Tag Archives: Instruments of Rock & Roll

Eye On Design: Keith Emerson’s Moog Synthesizer

Keith Emerson Moog Synthesizer
Photos By Gail

In the mid-1960s, electric music pioneer Robert Moog created modular synthesizers using transistor technologies. His early synths featured modules that generate and modify the pitch, timbre, and volume of sounds when connected, or “patched” by cables. This allowed for unprecedented control of sonic parameters but made it difficult to replicate the same sound twice. Moog’s inventions came to the attention of the rock world when they were demonstrated at the Monterey Pop Festival in 1967. The following year, Wendy Carlos’s album Switched-On Bach became the first chart-topping hit utilizing a Moog synthesizer. The instrument has its performance debut at a 1969 concert in the Sculpture Garden at the Museum of Modern Art in NYC, where Moog introduced a quartet of synthesizers built specifically for live events.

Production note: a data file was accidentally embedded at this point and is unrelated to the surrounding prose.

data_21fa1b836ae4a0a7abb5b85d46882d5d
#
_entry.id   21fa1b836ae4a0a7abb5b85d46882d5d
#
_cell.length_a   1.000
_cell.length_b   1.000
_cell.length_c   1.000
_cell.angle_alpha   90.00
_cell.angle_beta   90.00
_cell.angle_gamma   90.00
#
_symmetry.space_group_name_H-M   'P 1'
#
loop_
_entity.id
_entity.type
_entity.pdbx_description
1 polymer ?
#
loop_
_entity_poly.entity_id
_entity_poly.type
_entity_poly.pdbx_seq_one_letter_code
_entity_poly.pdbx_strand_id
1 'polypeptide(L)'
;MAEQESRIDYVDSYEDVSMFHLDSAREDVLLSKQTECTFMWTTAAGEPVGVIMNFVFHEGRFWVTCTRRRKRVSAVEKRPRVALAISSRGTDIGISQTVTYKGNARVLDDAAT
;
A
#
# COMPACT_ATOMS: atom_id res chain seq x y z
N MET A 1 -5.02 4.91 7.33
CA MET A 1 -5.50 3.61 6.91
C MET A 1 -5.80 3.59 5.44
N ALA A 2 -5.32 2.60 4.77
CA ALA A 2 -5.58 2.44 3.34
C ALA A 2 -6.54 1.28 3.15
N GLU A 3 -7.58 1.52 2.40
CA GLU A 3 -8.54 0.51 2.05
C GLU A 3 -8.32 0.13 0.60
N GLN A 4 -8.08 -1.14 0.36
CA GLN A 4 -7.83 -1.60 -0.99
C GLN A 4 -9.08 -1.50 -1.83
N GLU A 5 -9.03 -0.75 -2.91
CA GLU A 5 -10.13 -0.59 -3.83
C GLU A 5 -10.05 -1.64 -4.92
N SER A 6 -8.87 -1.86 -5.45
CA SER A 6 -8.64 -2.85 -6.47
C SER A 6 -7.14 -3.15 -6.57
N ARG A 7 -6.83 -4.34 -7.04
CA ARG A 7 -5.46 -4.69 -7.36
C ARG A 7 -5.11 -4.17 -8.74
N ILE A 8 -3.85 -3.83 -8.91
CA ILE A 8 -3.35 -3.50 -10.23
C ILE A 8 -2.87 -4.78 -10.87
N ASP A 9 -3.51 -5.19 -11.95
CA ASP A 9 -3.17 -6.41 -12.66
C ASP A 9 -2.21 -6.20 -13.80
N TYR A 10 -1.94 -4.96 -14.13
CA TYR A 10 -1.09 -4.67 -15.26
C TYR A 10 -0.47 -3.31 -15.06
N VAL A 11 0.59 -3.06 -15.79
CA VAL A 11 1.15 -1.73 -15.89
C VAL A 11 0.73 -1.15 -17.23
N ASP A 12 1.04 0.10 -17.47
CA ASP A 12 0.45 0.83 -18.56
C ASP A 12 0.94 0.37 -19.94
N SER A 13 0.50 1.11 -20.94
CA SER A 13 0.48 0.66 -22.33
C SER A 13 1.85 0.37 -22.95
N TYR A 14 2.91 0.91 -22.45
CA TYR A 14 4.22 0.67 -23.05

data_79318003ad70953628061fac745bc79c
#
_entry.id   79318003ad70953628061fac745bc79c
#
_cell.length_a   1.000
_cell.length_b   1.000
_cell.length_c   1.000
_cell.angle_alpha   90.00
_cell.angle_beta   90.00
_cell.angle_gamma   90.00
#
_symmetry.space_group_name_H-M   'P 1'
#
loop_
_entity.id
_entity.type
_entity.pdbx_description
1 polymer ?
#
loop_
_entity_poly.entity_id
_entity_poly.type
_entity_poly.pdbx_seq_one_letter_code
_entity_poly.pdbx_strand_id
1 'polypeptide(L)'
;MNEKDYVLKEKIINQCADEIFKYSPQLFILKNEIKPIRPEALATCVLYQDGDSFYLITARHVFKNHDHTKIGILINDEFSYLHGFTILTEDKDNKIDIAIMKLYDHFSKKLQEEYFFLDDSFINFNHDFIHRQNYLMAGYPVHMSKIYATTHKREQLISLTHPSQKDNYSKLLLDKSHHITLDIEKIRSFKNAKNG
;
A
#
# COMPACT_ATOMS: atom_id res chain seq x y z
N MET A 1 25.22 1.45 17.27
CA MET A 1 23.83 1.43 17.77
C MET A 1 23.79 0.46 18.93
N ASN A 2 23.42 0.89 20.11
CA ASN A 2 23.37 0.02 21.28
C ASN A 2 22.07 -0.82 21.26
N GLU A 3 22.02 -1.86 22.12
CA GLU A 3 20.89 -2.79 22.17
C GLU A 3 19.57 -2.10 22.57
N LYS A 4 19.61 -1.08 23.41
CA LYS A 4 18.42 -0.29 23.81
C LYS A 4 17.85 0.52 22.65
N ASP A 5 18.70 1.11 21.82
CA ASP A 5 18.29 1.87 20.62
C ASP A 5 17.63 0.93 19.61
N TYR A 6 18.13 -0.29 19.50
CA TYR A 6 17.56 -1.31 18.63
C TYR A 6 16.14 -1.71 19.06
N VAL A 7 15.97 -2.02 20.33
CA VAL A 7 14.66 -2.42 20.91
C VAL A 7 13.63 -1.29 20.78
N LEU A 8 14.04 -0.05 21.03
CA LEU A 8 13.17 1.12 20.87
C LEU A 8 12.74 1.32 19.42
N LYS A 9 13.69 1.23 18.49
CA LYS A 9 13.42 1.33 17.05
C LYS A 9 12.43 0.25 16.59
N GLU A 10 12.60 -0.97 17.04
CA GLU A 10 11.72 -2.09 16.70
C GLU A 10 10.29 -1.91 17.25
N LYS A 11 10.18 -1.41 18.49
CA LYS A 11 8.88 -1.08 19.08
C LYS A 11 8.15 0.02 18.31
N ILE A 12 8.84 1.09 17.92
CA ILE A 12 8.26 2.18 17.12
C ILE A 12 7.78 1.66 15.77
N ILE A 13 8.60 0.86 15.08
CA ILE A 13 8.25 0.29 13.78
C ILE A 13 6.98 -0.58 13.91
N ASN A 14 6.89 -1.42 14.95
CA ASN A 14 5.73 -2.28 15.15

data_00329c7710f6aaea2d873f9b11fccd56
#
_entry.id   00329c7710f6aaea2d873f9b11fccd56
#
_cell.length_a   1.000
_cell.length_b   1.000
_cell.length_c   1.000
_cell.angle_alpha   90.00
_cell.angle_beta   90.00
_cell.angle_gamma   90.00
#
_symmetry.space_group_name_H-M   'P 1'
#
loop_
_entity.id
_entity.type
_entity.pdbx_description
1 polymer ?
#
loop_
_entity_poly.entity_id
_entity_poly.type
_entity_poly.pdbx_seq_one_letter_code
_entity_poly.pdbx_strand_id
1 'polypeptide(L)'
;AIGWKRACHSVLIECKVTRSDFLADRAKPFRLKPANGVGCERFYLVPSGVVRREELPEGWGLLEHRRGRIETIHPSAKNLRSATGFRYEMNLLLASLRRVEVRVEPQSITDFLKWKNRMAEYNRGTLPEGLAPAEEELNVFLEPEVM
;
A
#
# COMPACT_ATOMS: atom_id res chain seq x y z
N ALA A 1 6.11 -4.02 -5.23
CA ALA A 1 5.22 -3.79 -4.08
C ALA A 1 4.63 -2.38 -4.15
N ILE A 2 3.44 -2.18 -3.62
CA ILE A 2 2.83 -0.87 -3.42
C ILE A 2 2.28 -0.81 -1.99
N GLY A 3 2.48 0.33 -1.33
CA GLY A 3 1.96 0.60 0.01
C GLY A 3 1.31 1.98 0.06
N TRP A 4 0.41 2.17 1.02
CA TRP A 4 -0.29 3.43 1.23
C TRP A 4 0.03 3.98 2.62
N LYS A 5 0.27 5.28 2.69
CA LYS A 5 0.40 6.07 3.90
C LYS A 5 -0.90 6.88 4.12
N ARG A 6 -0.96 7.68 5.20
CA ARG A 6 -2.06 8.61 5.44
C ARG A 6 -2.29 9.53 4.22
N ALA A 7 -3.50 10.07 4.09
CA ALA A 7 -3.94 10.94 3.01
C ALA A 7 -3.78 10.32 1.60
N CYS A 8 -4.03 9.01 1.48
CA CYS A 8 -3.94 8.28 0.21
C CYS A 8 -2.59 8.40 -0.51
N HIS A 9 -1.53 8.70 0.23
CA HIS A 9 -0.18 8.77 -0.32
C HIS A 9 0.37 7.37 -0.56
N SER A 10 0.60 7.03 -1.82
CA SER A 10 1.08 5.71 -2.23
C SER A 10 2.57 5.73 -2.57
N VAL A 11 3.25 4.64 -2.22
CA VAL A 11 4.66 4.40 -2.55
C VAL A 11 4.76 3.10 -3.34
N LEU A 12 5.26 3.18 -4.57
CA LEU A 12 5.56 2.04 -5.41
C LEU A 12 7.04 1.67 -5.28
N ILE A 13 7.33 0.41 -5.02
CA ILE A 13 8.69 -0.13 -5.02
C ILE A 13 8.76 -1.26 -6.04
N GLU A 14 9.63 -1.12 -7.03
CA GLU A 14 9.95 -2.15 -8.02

Inspired by Wendy Carlos, Keith Emerson of the then-new band Emerson, Lake and Palmer sought out one of the synthesizers that Robert Moog had built for the 1969 concert at MoMA. The band’s 1970 hit single, Lucky Man,” with an expansive Moog solo by Emerson, helped to establish the synthesizer as a lead instrument in popular music. Emerson collaborated with Moog to expand the synthesizer and optimize it for live performance, adding additional components and preset modules that recall sounds.

Hammond L-100 Organ with Moog Synthesizer
Installation View: Moog Synthesizer with Emerson’s Hammond L-100 Stunt Keyboard (Left

Photographed as Part of Play It Loud: Instruments of Rock and Roll, on Exhibit at The Metropolitan Museum Art in NYC Through October 1st, 2019.

Keith Moon’s Pictures of Lily Drumkit

Keith Moon Drumkit
All Photos By Gail

If you can make it to the Metropolitan Museum of Art before the October 1st, 2019 closing date of its attendance record-setting exhibit, Play It Loud: Instruments of Rock & Roll you will find that it is so much more than just a collection of famous guitars. For me, the Oh, Wow factor is summed up in the true work of art that is Keith Moon’s Pictures of Lily Drumkit circa 1967. Jesus god, look at this beautiful thing. Just look at it. Continue reading Keith Moon’s Pictures of Lily Drumkit